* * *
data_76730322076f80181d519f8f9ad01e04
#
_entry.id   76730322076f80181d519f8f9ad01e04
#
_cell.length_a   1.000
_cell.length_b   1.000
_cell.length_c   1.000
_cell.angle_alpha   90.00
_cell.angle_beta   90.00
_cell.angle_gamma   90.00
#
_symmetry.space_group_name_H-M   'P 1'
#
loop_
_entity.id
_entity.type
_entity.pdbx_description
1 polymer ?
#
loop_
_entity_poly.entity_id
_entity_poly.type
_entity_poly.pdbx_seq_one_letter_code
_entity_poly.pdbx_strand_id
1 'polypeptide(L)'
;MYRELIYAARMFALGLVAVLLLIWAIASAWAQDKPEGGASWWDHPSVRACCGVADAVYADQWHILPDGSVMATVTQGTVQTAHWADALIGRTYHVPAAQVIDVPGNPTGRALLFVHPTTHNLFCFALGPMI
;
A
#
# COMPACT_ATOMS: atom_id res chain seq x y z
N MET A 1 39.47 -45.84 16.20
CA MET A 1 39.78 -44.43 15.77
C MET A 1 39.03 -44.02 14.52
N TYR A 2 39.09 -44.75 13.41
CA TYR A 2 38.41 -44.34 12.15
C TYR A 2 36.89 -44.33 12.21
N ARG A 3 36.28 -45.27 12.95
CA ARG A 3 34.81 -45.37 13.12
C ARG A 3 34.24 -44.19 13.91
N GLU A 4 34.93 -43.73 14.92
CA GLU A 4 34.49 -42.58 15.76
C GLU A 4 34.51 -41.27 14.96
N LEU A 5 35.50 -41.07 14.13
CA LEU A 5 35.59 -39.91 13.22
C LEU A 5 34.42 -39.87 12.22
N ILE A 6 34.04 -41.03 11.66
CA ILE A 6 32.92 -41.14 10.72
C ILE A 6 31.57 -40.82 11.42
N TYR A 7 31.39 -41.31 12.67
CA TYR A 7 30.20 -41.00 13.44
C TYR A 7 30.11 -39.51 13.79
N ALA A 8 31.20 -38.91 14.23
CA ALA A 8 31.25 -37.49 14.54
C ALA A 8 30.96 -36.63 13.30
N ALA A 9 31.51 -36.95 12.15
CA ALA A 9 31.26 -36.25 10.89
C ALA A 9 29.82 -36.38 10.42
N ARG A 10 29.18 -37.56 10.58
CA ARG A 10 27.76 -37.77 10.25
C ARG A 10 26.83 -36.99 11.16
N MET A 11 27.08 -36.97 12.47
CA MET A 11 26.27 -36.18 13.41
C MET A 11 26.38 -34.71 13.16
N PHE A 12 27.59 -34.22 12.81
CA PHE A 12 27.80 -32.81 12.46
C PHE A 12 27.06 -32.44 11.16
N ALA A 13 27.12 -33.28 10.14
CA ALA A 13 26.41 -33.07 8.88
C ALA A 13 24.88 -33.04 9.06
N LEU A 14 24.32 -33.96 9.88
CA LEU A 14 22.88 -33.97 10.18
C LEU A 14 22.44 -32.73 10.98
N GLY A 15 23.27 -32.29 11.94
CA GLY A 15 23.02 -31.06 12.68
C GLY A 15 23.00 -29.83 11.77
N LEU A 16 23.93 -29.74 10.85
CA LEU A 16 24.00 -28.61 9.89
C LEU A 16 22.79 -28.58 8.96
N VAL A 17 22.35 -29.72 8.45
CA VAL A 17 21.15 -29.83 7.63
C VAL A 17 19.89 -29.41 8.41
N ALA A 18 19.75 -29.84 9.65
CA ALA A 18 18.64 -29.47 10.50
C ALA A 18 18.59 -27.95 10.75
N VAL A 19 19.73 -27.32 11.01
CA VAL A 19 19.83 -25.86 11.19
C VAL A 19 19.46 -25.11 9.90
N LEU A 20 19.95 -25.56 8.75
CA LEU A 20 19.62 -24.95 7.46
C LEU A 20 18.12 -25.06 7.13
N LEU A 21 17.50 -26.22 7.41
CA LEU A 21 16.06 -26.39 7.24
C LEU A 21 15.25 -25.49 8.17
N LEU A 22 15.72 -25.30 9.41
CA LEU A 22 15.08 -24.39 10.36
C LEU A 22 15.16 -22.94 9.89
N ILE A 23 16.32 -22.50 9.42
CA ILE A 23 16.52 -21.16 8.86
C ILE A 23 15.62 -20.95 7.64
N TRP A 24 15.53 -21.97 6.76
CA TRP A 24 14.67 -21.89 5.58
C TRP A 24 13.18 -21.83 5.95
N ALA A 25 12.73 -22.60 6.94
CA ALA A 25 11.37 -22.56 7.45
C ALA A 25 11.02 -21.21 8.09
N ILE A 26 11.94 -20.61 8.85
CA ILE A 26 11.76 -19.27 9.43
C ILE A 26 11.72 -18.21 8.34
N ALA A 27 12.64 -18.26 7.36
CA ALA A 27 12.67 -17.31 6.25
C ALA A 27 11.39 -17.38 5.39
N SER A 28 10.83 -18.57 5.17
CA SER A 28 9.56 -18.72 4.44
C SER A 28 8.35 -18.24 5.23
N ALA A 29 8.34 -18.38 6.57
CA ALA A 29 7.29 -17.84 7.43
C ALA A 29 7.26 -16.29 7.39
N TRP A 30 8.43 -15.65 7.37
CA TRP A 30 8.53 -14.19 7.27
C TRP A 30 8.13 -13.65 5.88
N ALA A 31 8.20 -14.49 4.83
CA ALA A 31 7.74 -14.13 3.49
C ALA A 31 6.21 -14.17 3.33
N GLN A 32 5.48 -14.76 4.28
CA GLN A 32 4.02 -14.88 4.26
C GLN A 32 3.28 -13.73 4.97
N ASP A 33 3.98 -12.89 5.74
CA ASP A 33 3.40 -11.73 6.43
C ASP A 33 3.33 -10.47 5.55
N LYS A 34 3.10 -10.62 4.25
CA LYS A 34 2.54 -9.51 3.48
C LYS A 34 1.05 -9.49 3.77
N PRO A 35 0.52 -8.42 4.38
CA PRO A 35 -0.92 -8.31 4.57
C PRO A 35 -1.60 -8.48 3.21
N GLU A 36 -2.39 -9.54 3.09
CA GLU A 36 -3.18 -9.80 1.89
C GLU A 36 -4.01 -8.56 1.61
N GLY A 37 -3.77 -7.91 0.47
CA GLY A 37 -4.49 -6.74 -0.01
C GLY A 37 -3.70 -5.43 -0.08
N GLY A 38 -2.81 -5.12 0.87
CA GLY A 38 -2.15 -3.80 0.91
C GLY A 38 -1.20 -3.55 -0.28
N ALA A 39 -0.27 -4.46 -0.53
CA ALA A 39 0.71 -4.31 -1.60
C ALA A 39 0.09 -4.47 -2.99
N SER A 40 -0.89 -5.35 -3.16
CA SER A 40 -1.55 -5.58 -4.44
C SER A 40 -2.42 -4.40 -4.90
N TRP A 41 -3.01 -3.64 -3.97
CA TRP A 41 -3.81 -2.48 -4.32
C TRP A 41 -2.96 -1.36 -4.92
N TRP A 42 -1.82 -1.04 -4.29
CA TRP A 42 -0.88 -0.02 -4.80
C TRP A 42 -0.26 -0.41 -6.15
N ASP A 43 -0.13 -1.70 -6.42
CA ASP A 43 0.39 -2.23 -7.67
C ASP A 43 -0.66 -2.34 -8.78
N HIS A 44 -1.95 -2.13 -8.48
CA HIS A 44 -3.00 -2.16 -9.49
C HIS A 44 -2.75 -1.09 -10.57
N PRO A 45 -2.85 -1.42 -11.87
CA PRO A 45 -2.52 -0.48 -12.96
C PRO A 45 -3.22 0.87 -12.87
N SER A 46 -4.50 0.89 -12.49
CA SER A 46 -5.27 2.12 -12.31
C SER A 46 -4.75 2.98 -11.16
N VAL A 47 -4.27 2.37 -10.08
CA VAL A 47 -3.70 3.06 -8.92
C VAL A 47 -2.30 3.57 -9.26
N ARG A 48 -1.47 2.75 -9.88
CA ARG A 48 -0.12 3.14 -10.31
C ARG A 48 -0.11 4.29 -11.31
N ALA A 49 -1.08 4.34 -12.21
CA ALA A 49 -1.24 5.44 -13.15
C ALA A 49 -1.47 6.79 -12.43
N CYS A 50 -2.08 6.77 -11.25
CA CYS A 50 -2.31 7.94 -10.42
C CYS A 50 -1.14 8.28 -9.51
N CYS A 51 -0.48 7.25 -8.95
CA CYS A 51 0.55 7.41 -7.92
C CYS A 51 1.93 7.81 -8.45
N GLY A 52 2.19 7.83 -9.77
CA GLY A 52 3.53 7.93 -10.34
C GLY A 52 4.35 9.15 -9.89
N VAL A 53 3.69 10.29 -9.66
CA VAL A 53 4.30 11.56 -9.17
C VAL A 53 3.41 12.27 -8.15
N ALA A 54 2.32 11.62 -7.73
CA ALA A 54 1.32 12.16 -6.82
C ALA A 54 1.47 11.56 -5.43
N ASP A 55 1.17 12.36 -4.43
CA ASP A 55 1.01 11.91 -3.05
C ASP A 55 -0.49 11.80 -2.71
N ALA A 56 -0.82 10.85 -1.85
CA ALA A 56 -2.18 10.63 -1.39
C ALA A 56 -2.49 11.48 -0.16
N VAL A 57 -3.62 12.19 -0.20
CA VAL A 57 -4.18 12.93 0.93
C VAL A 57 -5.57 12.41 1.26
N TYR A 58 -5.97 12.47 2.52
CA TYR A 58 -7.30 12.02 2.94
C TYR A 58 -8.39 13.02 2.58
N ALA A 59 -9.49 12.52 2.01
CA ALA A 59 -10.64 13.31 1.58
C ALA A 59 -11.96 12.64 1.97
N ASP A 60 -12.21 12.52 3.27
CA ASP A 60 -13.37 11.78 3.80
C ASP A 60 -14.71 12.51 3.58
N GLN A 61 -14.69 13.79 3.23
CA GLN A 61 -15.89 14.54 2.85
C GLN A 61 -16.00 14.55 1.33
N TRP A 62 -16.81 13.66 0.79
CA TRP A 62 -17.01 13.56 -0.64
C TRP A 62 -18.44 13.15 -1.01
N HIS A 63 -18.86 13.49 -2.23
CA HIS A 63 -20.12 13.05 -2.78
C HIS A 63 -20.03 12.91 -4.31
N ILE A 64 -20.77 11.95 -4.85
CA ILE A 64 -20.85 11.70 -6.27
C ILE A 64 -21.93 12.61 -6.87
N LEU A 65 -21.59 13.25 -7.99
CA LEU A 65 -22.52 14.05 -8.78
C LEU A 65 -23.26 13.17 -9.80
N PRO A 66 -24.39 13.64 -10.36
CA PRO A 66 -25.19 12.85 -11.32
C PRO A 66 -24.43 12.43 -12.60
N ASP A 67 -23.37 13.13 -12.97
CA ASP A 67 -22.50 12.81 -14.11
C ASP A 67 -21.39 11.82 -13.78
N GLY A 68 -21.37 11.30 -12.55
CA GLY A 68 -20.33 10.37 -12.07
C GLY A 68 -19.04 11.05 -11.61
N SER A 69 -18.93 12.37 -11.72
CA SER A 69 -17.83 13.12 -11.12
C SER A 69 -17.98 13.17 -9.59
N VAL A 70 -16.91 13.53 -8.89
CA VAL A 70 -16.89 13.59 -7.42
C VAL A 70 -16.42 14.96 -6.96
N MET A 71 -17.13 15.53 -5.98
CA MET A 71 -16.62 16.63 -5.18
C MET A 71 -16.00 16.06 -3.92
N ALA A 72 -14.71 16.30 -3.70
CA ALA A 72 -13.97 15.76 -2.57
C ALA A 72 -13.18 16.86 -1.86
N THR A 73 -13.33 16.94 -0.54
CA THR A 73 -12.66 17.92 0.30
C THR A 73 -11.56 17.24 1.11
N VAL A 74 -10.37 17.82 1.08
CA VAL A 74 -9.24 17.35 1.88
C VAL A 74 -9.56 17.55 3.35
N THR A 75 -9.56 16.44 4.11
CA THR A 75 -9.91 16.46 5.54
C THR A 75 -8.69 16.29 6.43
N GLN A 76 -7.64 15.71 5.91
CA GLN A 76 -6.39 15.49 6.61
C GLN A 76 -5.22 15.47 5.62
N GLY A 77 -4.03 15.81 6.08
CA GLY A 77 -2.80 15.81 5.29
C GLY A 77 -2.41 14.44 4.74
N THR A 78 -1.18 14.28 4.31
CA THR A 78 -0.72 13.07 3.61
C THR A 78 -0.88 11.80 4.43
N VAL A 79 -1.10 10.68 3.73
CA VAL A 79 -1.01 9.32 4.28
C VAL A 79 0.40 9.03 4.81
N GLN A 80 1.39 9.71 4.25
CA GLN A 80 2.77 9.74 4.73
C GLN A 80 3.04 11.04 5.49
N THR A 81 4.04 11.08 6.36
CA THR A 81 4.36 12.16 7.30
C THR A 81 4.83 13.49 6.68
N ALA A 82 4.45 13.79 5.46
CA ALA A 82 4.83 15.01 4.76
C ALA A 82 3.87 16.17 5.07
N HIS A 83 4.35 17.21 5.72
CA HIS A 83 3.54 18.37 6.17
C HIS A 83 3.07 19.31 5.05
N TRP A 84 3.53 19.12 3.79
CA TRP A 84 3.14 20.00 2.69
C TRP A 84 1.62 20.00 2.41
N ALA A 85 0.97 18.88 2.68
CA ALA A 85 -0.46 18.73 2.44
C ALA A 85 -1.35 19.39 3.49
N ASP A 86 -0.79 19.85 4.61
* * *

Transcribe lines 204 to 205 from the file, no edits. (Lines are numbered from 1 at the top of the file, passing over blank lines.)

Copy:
C TYR A 58 -8.39 13.02 2.58
N ALA A 59 -9.49 12.52 2.01